In 2009, Teva Pharmaceuticals filed an ANDA to market a generic EpiPen in collaboration with Antares Pharma Inc, a maker of injection systems; Pfizer and King sued them for infringing US Patent 7,449,012 that was due to expire in 2025; Pfizer, Mylan, and Teva settled in April 2012 in a deal that allowed Teva to start selling the device in mid-2015, pending FDA approval.
In 2010, European regulators approved Twinject, and also approved a new epinephrine autoinjector made by ALK and sold under the brand name Jext. Jext was launched in the European Union in September 2011.
Also in 2010, Shionogi authorized Greenstone, the authorized generics division of Pfizer,to begin selling an authorized generic of Adrenaclick. The media noted that Pfizer, through Greenstone, was marketing a generic epinephrine autoinjector when Pfizer acquired King later that year. At that time, King and Mylan's EpiPen had 91% of the global market share for epinephrine autoinjectors and 96% of the US market.
In 2010, Pfizer and King sued Novartis' Sandoz generic unit for patent infringement after Sandoz submitted an ANDA to sell a generic EpiPen. In response, Sandoz challenged the validity of the patents, and as of July 2016 this litigation was ongoing.
In 2011, Pfizer and King sued Intelliject and Sanofi after the companies filed a 505(b)(2) New Drug Application for the product, then known as "e-cue"; Pfizer, Mylan and Sanofi settled in 2012 under a deal that allowed the device to enter the market no earlier than November 2012, pending FDA approval. In August 2012, the FDA approved the autoinjector, called "Auvi-Q" after the FDA required a name change from "e-cue". The device is equipped with a sound chip to provide electronic voice instructions to guide the user in the proper use of the device.
In 2012, Mylan launched a program called EpiPen4Schools to sell EpiPens in bulk and with discounts to schools; to participate in the program schools had to agree not to buy epinephrine autoinjectors from any other company for a year.
In December 2012, the National Association of State Boards of Education launched a policy initiative designed to "help state boards of education as they develop student health policies regarding anaphylaxis and epinephrine auto-injector access and use," and advocated for state laws protecting school from legal liability for stocking and using epinephrine autoinjectors. Gayle Manchin, the mother of Mylan's CEO, Heather Bresch, had become president of the association in 2010, and shortly after had discussed donations from her "daughter's company" to the association. Manchin had been appointed to the West Virginia state school board by her husband Joe Manchin, then-governor of the state, in 2012.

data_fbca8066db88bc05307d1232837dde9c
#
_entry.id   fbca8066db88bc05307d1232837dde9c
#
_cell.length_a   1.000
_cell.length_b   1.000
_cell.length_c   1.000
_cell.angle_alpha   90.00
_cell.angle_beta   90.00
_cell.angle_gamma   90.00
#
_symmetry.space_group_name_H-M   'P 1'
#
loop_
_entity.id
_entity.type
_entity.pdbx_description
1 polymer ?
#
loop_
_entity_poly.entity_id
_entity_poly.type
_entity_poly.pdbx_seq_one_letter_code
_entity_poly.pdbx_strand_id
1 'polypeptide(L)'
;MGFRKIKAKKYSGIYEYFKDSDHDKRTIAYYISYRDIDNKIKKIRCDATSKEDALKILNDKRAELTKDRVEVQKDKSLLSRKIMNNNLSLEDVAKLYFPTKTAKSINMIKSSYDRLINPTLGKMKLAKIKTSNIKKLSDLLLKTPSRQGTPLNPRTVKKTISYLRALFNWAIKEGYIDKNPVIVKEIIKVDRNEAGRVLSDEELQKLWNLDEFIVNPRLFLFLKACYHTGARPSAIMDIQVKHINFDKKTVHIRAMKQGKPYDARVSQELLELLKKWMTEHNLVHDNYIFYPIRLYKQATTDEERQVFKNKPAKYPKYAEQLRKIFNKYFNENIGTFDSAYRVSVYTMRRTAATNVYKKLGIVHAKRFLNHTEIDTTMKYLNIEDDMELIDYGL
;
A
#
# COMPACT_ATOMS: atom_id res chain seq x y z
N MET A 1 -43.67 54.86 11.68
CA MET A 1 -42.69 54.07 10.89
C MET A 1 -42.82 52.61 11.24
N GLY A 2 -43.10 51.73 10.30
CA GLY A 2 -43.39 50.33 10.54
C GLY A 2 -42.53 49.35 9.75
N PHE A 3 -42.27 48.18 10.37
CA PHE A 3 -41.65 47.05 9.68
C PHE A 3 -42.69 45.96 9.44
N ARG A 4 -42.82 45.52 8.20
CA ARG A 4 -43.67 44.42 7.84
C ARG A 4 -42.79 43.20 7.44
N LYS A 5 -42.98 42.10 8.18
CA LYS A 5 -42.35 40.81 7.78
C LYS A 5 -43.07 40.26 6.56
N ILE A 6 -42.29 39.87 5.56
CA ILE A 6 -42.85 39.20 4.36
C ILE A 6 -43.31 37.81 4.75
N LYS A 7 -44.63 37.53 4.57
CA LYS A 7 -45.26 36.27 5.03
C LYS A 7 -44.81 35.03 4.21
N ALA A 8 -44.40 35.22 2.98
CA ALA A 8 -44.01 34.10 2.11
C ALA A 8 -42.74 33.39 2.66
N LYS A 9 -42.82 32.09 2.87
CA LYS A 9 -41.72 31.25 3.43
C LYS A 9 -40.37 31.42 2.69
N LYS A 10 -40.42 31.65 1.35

In June 2013, Amedra relaunched Adrenaclick. and at the same time, Lineage Therapeutics launched its authorized generic version of Adrenaclick. Lineage was a wholly owned subsidiary of Amedra that had acquired the rights to the Adrenaclick authorized generic from Greenstone/Pfizer.
After successful lobbying from Mylan, in 2013, the "School Access to Emergency Epinephrine Act" became law after passing Congress with broad and bipartisan support; it protected anyone from liability if they administered epinephrine to a child in a school (previously, only trained professionals or the affected person were allowed to administer the drug, and were open to liability), and it provided some financial incentives for schools that didn’t already stock epinephrine autoinjector to start stocking them. Joe Manchin, the father of Mylan's CEO, was a senator at that time.
In January 2015 Mylan filed a citizen petition with the FDA raising concerns about TEVA's ANDA application to market a generic EpiPen and filed an additional supplement later in May; the FDA rejected the petition in June.
In March 2015, Impax Laboratories acquired the parent company of Amedra and Lineage, and placed Amedra and the Adrenaclick in its Impax Specialty Pharma division; at the same time it acquired Lineage, which it placed, along with its generic version of Adrenaclick, in its Impax Generics division.
In October 2015, Auvi-Q devices were voluntarily recalled by Sanofi in North America. The reason stated by Sanofi was that the products had been found to potentially have inaccurate dosage delivery, which may include failure to deliver drug. In February 2016, Sanofi terminated its license to manufacture and market the Auvi-Q, leaving Kaléo (Intelliject was renamed) to consider how and whether to re-introduce the device.
In March 2016, Teva's ANDA for a generic EpiPen, which had already faced several delays, was rejected by the FDA.